Posts Tagged ‘sustainability’


Deep sea mining illustration [image credit: youtube]

Deep sea mining supporters argue along the lines that the ocean floor is such a big place that scraping a few bits of it won’t matter on a global scale. Is this a row between the haves and have-nots, as limited supplies on land of the required materials are fought over?


A long-running dispute over plans to start mining the ocean floor has suddenly flared up, reports BBC News.

For years it was only environmental groups that objected to the idea of digging up metals from the deep sea.

But now BMW, Volvo, Google and Samsung are lending their weight to calls for a moratorium on the proposals.

The move has been criticised by companies behind the deep sea mining plans, who say the practice is more sustainable in the ocean than on land.


Cobalt boom turns life upside down in DR Congo

Posted: March 2, 2018 by oldbrew in Geology

Cobalt mining in DR Congo [image credit: BBC]

If two thirds of the world’s cobalt comes from this one country, then given the projected numbers of electric vehicles – and other electronic devices – needing it in the years ahead, the question must be: is this sustainable? Recent rapid price rises suggest scarcity of supply in relation to demand. China moved in there in a big way about ten years ago.

In early 2014, according to local folklore, a man digging a septic tank or a well in his garden in Kasulo came across rocks with a distinctive grey-green sheen: cobalt.

From then on—rather like the find at Sutter’s Mill in 1848 that sparked the California Gold Rush—life for local people was never quite the same again, says


Emilia-Romagna, Italy

Emilia-Romagna, Italy

‘European bioenergy plants do not have to produce evidence that their wood products have been sustainably sourced’ – Guardian reporter. Looks like an open invitation to unscrupulous operators to cheat for profit.

Protected forests are being indiscriminately felled across Europe to meet the EU’s renewable energy targets, according to an investigation by the conservation group Birdlife.

Up to 65% of Europe’s renewable output currently comes from bioenergy, involving fuels such as wood pellets and chips, rather than wind and solar power.

Bioenergy fuel is supposed to be harvested from residue such as forest waste but, under current legislation, European bioenergy plants do not have to produce evidence that their wood products have been sustainably sourced.


Masdar personal rapid transit podcar [image credit: Mariordo]

Masdar personal rapid transit podcar [image credit: Mariordo]

Zero carbon dreams make zero sense in the real world, it seems. Is anyone surprised?

Masdar’s failed sustainable city may be doomed to become a green ghost town. Masdar City was supposed to represent the future of sustainable energy and, for a while, it did that.

More than a decade in development, the planned community on the outskirts of Abu Dhabi is falling well short of its original goals. Now, what might have been the sparkling gem of the United Arab Emirates is on its way to becoming the world’s first green ghost town.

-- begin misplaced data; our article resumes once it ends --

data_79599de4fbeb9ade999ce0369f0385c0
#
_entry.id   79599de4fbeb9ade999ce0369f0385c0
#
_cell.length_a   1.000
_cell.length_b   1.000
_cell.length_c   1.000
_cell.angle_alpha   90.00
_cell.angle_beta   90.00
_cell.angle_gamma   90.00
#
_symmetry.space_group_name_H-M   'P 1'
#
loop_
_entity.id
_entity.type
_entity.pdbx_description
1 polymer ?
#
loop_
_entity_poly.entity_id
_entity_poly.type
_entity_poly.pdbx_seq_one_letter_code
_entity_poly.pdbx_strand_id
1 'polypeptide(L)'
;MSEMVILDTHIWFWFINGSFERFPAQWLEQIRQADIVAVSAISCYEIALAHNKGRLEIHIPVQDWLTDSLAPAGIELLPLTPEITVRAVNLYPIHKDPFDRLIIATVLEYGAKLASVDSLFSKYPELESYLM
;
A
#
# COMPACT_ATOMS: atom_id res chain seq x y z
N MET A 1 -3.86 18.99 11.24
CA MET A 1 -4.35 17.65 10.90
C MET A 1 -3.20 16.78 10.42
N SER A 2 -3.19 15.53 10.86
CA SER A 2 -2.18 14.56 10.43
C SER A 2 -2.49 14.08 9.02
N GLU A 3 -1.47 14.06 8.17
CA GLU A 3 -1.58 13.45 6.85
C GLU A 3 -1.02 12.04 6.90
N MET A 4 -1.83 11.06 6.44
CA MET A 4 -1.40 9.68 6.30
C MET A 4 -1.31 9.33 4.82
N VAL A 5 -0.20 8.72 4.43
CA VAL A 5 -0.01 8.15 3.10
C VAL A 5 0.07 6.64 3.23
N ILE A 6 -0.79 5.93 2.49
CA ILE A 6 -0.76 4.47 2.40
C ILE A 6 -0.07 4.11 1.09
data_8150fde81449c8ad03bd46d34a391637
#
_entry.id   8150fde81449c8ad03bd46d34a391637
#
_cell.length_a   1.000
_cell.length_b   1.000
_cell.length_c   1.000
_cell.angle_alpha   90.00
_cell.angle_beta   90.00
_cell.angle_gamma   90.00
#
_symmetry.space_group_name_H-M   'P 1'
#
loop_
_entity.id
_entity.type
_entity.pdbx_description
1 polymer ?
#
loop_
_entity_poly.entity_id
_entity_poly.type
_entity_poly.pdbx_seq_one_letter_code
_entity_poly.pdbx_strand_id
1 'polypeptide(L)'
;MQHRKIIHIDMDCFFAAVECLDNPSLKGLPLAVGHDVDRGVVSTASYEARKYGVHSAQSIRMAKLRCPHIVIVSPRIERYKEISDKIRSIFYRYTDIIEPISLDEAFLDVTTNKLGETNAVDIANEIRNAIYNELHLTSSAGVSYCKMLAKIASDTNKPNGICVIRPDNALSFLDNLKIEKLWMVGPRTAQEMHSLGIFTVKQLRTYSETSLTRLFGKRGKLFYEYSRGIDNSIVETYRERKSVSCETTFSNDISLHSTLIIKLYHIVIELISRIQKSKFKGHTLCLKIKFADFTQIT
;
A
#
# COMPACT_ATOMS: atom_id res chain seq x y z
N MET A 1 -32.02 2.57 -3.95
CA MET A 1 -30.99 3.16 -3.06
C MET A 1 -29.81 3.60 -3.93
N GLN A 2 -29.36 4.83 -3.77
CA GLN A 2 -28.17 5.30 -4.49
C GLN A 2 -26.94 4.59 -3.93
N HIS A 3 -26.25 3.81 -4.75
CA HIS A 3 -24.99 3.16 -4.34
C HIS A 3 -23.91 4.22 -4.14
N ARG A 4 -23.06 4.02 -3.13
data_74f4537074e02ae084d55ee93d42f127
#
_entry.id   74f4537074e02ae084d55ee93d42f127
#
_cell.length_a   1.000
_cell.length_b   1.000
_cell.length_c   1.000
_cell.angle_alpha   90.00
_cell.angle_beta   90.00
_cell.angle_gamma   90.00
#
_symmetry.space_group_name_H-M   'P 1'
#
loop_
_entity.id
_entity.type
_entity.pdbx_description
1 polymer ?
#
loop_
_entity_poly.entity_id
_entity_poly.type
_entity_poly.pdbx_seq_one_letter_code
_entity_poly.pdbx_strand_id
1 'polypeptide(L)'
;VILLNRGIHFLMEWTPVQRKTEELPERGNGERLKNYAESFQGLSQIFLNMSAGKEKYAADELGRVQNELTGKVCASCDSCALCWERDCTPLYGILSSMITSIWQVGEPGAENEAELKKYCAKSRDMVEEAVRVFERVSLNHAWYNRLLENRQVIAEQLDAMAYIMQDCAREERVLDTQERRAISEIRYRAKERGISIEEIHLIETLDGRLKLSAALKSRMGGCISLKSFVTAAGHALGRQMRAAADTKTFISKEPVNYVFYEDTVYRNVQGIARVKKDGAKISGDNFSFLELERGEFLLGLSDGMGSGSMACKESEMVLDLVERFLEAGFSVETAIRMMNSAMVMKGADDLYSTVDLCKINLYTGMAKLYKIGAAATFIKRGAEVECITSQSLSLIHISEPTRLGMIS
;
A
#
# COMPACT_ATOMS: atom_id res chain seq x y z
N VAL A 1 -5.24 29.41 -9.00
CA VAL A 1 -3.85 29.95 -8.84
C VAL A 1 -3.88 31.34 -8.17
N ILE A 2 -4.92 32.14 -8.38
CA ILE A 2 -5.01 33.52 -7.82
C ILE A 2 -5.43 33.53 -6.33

The planned carbon neutral city was originally supposed to be completed this year, but as real estate developments go, it’s far from finished. The project’s managers are turning their backs on the initial plan.

Chris Wan, the city’s design manager, admits there is no way the community could reach its zero carbon goals, even if the buildings were to be completed. “We are not going to try to shoehorn renewable energy into the city just to justify a definition created within a boundary,” he said. “As of today, it’s not a net zero future, it’s about 50 percent.”

These days, Masdar City is inhabited solely by students of the Institute of Science and Technology – around 300 or so of them. That’s a far cry from the vision for the sustainable city. It was supposed to house 50,000 residents with an additional 40,000 workers commuting to the urban hub for work.

Designed by Foster + Partners and backed by a $22 billion investment from Abu Dhabi’s state-owned investment company, Masdar City was intended to be a beacon of clean energy.Only five percent of the original plan for the city has been built to date, despite sprawling plans for state-of-the-art green office buildings.

Although some 300 companies, including Siemens, GE Ecomagination, and Lockheed Martin, have a presence in Masdar City today, most are said to be more or less in name only, with no solid future plans to increase their foothold. Project planners have extended the completion date from this year to 2030, but giving up on the zero-carbon goal changes things substantially.

Rather than being a shining example of clean energy at work, Masdar City is looking more like an over-ambitious farce each day.

Via The Guardian

Source: Masdar’s failed sustainable city may be doomed to become a green ghost town | Inhabitat – Green Design, Innovation, Architecture, Green Building